Thursday, October 8, 2015

Unchanging Standards in every Middle School Classroom

In my grade book today, I posted the assignment description that is list below.  I did it because, in my district and in turn at my school, there is a movement toward not holding children accountable for missing deadlines for due dates.  

I disagree with that approach, and I wanted to make it clear.  

I am absolutely in agreement that every effort should be made to help the middle school student realize that if they make some effort at some point to meet a deadline, they will get some credit for that. However, dismissing the importance of meeting a deadline is not something that I support. 

So, I wrote this:

Students were required to turn in their chorus shirt sizes and $20 for the shirt or a request for sponsorship.  They had four days to meet the deadline to receive 100%.  If they were unable to afford the shirt, they were told repeatedly that we can sponsor them, but they still had to turn in their shirt sizes like everyone else along with a note requesting sponsorship so that we could order them the proper sized shirt.  Reminders were sent to parents and students via "Remind" and via my email list on which I have a majority of parents in my program.  All were invited to participate in "remind" and the email list via the syllabus.  Most signed up.  Some do not, but I know that every effort was made on my part to help the child succeed by requesting parents to read and sign the syllabus. Students who are using the shirt of an older sibling were told they must still turn in a note telling us that information in order to get a 100.  This was due by 9 AM Friday.  Parents were here daily to collect $, shirt sizes  and sponsorship notes starting Tuesday.  We collected two more days passed the due date as well.  Cash or money order were the acceptable forms of payment, and of course sponsorship notices were encouraged for those in need.  

Every effort was made.

As teachers, most reasonable people would agree that it is important to teach the standards of responsibility and accountability.  This is a standard that does not ebb and change with the educational fads of the moment, and is one that will serve children well for a lifetime.  When they realize that NOT meeting a deadline is important, they are more likely to start meeting deadlines, and as a result, they are more likely to succeed in their endeavors.   When one misses a deadline for a bill payment, one is held accountable.  We are most often given a second chance with a penalty.  And if we don't pay the bill, we ultimately lose access to the service.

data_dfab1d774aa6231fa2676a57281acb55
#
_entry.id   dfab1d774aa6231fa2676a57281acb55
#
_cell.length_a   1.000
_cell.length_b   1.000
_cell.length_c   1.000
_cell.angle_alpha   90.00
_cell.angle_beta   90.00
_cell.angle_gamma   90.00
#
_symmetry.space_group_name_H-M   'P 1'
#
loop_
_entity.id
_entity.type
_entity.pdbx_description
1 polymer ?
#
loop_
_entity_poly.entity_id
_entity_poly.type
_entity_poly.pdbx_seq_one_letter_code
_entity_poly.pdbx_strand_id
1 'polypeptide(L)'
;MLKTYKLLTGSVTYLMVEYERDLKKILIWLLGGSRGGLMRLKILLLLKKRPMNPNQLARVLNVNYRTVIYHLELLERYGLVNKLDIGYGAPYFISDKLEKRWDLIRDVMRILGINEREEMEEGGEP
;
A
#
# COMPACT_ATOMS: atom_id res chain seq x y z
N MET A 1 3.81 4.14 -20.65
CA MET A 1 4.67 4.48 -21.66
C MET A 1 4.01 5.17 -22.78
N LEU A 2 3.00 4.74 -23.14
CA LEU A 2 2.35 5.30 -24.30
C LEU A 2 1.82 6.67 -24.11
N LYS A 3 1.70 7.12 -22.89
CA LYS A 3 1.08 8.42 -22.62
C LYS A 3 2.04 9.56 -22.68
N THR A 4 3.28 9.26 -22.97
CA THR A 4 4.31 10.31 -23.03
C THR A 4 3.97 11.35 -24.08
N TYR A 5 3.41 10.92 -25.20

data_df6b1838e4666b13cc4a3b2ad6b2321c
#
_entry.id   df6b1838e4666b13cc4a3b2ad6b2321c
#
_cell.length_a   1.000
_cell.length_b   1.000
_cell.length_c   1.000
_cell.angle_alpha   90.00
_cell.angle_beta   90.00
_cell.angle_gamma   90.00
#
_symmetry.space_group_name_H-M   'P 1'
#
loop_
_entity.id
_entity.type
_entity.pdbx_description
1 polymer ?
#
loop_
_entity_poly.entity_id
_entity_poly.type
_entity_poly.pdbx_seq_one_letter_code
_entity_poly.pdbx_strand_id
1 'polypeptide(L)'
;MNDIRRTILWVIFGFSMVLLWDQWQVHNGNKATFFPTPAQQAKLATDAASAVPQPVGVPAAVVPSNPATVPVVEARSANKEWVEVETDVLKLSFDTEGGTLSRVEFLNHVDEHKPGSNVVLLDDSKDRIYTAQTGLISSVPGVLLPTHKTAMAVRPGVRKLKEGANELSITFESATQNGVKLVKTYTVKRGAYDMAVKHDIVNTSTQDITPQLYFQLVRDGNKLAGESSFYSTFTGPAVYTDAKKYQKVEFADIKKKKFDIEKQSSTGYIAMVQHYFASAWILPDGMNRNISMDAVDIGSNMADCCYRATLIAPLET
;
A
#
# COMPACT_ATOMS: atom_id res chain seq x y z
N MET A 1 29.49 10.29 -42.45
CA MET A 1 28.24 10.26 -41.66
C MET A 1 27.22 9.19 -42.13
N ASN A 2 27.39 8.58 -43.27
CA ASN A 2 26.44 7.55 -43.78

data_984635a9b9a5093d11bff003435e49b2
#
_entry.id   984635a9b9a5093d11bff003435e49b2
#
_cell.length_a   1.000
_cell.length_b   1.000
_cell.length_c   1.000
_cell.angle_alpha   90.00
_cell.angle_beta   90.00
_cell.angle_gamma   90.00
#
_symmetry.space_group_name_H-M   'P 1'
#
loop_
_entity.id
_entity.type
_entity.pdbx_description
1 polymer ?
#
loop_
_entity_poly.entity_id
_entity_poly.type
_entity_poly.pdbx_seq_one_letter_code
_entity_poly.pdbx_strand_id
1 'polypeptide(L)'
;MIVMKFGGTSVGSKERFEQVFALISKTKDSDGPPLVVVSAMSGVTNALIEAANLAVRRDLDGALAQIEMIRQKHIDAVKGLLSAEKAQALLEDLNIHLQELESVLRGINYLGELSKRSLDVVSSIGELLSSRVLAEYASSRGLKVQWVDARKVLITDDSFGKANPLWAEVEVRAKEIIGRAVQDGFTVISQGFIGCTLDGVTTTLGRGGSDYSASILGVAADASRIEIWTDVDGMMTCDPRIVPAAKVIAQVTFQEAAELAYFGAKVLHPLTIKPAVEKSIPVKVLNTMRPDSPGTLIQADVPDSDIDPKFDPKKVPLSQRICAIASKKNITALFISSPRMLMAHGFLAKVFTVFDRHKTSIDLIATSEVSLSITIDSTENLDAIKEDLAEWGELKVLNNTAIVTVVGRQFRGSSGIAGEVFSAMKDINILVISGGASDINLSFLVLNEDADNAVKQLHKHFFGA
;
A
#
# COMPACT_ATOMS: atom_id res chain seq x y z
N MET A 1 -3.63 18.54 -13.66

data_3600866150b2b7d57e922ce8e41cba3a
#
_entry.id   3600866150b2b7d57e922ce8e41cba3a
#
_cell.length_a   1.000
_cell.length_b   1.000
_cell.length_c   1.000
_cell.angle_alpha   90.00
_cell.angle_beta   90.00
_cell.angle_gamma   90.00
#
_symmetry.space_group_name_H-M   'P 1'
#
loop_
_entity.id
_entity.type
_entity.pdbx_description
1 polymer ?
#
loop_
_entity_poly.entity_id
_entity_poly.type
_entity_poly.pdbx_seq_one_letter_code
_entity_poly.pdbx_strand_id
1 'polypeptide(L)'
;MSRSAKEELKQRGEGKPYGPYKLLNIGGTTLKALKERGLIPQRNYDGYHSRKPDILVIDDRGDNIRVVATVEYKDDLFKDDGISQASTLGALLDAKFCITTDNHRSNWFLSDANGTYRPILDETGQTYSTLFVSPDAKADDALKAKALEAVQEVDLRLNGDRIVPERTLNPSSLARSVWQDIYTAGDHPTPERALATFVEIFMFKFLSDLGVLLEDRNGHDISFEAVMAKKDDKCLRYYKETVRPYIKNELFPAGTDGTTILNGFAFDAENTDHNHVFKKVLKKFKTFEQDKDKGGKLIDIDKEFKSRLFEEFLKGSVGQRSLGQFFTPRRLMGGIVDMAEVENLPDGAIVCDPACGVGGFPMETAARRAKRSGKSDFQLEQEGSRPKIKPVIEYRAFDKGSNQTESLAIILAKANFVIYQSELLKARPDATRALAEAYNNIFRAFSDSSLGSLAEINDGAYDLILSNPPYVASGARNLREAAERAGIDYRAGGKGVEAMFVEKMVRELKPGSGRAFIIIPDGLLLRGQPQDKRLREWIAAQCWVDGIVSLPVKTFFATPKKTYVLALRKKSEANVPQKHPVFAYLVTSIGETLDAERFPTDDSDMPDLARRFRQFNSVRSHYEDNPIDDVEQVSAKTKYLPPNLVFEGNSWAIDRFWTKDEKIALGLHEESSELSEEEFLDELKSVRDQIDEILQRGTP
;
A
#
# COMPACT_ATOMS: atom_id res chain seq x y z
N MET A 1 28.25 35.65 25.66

I follow a similar philosophy with my students, and it is one of the most important reasons my program is as successful as it is. 

My 333 students are always given a second and third chance about which I remind them often.  It is also up to the parents to help them seek it.   I am their teacher, but I am not their parent.  My approach to quizzes is the same.  When a child fails, I give them chances to raise their grades by coming to me for tutoring during homeroom time.  No special transportation is required because the children are already here at that time.  Most will seize the moment.  However, some will not.  It is the nature of human beings, but I always want to feel 100% that I've worked to reach them all, so that is what I do.   

People change when the pain of staying the same is greater than the pain of change.  

This applies to children as well as adults.  

Thank you for your support in helping our children succeed by meeting the unchanging standard of responsibility and accountability.

Creator of S-Cubed Middle School Sight Singing Program for Beginners!
My YouTube Channel with teaching tips and teaching examples for the middle school chorus teacher.

Monday, October 5, 2015

Why I Participate in Spirit Week - Musical Interpretation

At the middle school where I teach, the week of September 28-October 2 was spirit week.

Some teachers hate it.  They feel it can be disruptive to the learning environment.

I feel just the opposite.  

I think it enhances the learning environment.

...and this is coming from a choir teacher whose in the final stages of preparing his 333 choral students for their fall concert is October 7th.  In the picture below, we are working on our flashlight choreography for Dweller of the Cave by Teresa Jennings.

I took that picture while wearing these.

They walked into the room on a very gloomy Monday, and that is how I looked on "Shades" day.  

They can't help but smile...

It literally brings their spirits to life...their little hearts awaken.

And on "Neon Day", I certainly didn't mind looking foolish.

I shouldn't be set loose inside "Party City" on the Sunday before Spirit Week.  :-)

It seemed appropriate to use Spirit week as a time to work on Interpretation in the songs they are singing for their concerts.

On Monday, we talked about the deeper meaning of the songs.  I let them tell me what mood they thought they should convey, and I let it get as silly or as deep as it needed to get...guiding them when necessary.  I told them I wanted them to sing from the heart and to try to let go on the technical imperfections.

On Tuesday and Wednesday, we worked on the technical aspects of Interpretation.  ...Perfecting the art of performing a crescendo without accidentally going sharp or causing the tone quality to suffer, for example.  Those are not easy things for middle school beginners.   We learned about how important it was to be technically strong in order to deliver a truly artistic performance that is sung from the heart.